What we didn’t like
The lack of a display and/or remote mode switch is a glaring omission in our opinion. We understand the departure from the massive ‘commuter style’ display consoles on other e-bikes, but to have no display is not ideal when much control and data is needed by some. Something like the 2-inch wide Di2 display screen would be appropriate and much more discrete than the 10 LEDs on the side of the. The Smartphone app and the Garmin options are good, but at $7500-$9500, displays and remotes that the rider can choose to mount would seem appropriate.
And again, this bike is heavy at 48.5 pounds for the $7500 Expert 6Fattie. A contributing factor is Specialized’s decision to opt for an 8-pound battery with 504 watt hours of energy to get long run times. Most of the competition use 400 watt hour batteries that weigh about 6 pounds. And that weight really affects how nimble and playful the bike is during descents. Getting these bikes under 40 pounds would make them far more appealing.
Changing gears can sometimes be disturbing while pedaling since the pedal assist can boost the rider’s output, especially on the highest assist setting. So the drivetrain produces these popping and cracking noises while shifting rear cogs under a high amount of torque. This happened frequently during our test rides and it sounds like someone shifted into the spokes. But the 1×11 drivetrain came out unscathed each time. It seems like the system should be able to sense when the rider is shifting and not apply too much assist torque at these moments.
The Comp, Expert and S-Works monikers don’t really fit. The S-Works Levo is $9500 and has carbon wheels and bars, saving perhaps a pound or two over the Expert, which is $2000 less. Such weight savings may be meaningful in an Epic or Camber but in a 50-pound pedal assist bike, it’s really not worth the money. The Expert and the S-Works have a bigger battery at 504 watt-hours compared to the Comp’s 400, but that adds weight back as well.
The bike also has shorter cranks and a higher bottom , which affect the way the bike rides adversely during cornering. Also the shorter cranks, coupled with the wider Q-factor, net an awkward pedaling feel compared to traditional mountain bikes.
What we liked
The Turbo Levo has a motor and drivetrain system that is designed for mountain bikes. Thus, it has enough low end torque delivered at low speeds to help the rider get up the steepest hills. The motor is incredibly quiet as well and the rider can hardly hear it working. It is at its loudest when under very high torque loads and rpm when climbing steep walls.
The frame is stiff and quiet. Previous e-mountain bikes we’ve tried were often flexy and noisy, with batteries and wires rattling on rough downhills. This one is quiet and the bottom bracket area is plenty stiff.
The motor management software of the Levo is superb. Torque is delivered appropriately for trail riding so it doesn’t leave the rider hanging on a steep hill or require the rider to climb a steep wall at 10 mph to deliver full assist power. The power assist comes in very smoothly and is almost seamless in the pedaling experience. Power management is impressive as well, as the rider can customize the three assist settings or program the ride distance requirements and be assured the battery power will make it to the end of the ride. And unlike e-bikes of the past, this frame can host a full-sized water bottle in the front triangle like a normal bike.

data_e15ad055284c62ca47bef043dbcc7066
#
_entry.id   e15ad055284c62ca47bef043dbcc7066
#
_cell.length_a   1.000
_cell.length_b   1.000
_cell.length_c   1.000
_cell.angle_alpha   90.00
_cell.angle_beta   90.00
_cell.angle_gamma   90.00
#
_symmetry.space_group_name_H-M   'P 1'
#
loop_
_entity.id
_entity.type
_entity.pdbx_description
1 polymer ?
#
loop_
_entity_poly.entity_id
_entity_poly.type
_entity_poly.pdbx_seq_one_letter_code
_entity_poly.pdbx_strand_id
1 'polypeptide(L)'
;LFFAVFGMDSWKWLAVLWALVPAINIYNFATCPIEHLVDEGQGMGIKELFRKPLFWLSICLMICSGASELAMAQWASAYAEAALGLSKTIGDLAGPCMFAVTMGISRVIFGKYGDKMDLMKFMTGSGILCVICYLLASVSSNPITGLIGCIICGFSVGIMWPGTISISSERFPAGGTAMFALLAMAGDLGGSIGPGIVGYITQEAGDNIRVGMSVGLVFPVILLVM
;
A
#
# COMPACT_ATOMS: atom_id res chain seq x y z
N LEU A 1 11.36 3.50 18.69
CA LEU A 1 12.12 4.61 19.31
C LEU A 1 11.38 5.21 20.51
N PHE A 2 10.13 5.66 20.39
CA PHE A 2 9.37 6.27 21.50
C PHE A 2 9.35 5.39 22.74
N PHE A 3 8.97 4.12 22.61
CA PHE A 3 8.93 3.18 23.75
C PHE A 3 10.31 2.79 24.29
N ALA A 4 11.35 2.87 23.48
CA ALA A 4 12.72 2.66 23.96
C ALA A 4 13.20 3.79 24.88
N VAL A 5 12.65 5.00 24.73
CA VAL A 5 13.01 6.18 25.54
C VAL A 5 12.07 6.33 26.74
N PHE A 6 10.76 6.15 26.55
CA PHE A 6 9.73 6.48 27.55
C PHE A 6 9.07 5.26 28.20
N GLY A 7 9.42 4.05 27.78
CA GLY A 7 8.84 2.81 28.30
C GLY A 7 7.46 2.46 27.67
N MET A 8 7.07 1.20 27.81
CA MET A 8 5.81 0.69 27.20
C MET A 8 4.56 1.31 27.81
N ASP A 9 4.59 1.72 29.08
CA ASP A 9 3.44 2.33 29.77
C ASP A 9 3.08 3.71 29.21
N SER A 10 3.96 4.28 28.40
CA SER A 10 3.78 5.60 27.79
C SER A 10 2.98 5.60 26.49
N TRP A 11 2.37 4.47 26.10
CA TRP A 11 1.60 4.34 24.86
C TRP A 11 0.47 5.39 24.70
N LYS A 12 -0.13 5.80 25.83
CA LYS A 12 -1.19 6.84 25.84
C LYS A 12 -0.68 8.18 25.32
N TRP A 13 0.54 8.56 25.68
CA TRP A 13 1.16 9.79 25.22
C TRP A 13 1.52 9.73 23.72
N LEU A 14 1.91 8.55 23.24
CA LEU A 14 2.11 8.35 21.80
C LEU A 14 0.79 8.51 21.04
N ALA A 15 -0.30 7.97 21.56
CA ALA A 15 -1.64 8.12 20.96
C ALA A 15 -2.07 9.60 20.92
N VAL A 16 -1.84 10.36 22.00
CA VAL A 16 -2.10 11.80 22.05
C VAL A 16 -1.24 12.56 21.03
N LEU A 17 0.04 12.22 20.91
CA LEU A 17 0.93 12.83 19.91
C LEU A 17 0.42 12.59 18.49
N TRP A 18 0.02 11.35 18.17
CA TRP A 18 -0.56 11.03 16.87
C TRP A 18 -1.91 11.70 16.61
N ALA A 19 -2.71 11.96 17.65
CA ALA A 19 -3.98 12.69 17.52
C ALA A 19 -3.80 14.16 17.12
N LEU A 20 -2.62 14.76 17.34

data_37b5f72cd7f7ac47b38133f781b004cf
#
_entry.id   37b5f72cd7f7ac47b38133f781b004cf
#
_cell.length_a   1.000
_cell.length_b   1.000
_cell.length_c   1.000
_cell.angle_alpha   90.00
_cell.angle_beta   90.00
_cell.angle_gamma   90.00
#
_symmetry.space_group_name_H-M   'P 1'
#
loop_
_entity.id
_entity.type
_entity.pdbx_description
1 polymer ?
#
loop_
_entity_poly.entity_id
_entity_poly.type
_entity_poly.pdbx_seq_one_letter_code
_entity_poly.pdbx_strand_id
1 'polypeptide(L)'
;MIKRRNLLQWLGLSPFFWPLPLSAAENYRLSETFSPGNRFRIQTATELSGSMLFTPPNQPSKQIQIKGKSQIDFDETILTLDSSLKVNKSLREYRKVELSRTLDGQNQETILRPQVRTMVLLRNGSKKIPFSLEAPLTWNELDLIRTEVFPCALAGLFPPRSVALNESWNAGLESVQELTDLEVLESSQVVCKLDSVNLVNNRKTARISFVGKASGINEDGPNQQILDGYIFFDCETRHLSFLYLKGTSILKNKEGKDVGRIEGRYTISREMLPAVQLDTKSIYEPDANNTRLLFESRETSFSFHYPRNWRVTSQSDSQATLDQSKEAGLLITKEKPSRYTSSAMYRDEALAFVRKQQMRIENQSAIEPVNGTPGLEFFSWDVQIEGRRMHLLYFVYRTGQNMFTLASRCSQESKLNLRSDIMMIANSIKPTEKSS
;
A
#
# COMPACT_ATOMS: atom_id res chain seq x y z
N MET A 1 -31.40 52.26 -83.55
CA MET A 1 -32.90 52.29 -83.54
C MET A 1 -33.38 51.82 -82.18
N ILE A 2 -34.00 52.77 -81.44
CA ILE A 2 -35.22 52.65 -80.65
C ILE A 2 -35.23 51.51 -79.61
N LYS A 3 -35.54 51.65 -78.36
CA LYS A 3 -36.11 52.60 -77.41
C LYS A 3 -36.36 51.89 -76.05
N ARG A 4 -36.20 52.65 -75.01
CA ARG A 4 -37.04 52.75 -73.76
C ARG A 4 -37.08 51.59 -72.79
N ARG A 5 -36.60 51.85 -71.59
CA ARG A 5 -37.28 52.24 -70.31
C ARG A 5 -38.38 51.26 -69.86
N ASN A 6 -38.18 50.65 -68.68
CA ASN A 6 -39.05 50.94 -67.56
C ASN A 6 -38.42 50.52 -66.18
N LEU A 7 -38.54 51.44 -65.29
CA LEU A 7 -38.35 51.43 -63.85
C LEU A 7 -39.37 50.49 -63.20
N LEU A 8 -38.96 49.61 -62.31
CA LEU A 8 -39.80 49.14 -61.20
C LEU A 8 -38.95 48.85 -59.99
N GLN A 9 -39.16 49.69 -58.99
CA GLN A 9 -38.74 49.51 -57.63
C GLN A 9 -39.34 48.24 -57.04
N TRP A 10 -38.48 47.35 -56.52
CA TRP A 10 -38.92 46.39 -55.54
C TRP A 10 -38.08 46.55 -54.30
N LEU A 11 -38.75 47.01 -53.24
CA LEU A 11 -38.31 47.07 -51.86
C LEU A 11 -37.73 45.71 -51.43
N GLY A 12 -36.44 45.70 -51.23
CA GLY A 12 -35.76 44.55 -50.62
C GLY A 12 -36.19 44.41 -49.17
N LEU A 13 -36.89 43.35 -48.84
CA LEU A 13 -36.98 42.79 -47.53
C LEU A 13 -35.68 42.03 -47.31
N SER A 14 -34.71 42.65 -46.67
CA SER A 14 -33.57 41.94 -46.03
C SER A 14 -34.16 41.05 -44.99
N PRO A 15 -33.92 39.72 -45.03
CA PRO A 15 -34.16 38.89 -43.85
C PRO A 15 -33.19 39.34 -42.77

This is the best and most significant e-mountain bike effort to date but we are in the infancy of the category. There are many, many issues and debates to be sorted out and like many we’re undecided about the category and its place in the wider mountain bike world.
The Turbo Levo opens up a lot of possibilities. We did two rides a day on completely legal trails and we skipped the shuttle rides to the trailhead miles away because traversing on the road was actually fun on this bike. At the end of the day, we were completely spent doing more pedaling and descending. Bottom line, it’s an interesting bike in an emerging category. We encourage riders to try it for themselves first, and then draw their own conclusions.
- Women’s Hardtail Comp 6Fattie: $4000
- Women’s FSR Comp 6Fattie: $5500
- HT Comp Fat: $5000
- HT Comp 6Fattie: $4000
- FSR Comp 6Fattie: $5500
- FSR Expert 6Fattie: $7500
- FSR S-Works 6Fattie: $9500
- Total weight: 48.5 pounds
- Battery weight: 8 pounds
- Sustained motor output: 250 watts
- Peak motor output: 530 watts
- Motor brand: Brose
- Motor torque: 90 Nm
- Battery Voltage: 36 volts
- Battery amp hours: 14
- Battery watt hours: 504
- Battery brand: Samsung
- Battery type: Lithium-ion
- Charge time: 3.5 hours (7 Hours with optional travel charger)
- Estimated minimum range: 25 miles
- Estimated max range: 55 miles
- Display type: Integrated LED on downtime with battery level and assist level
- Drive mode: Advanced pedal assist (cadence and torque sensing)
- Top speed: 20mph
For more information visit www.specialized.com.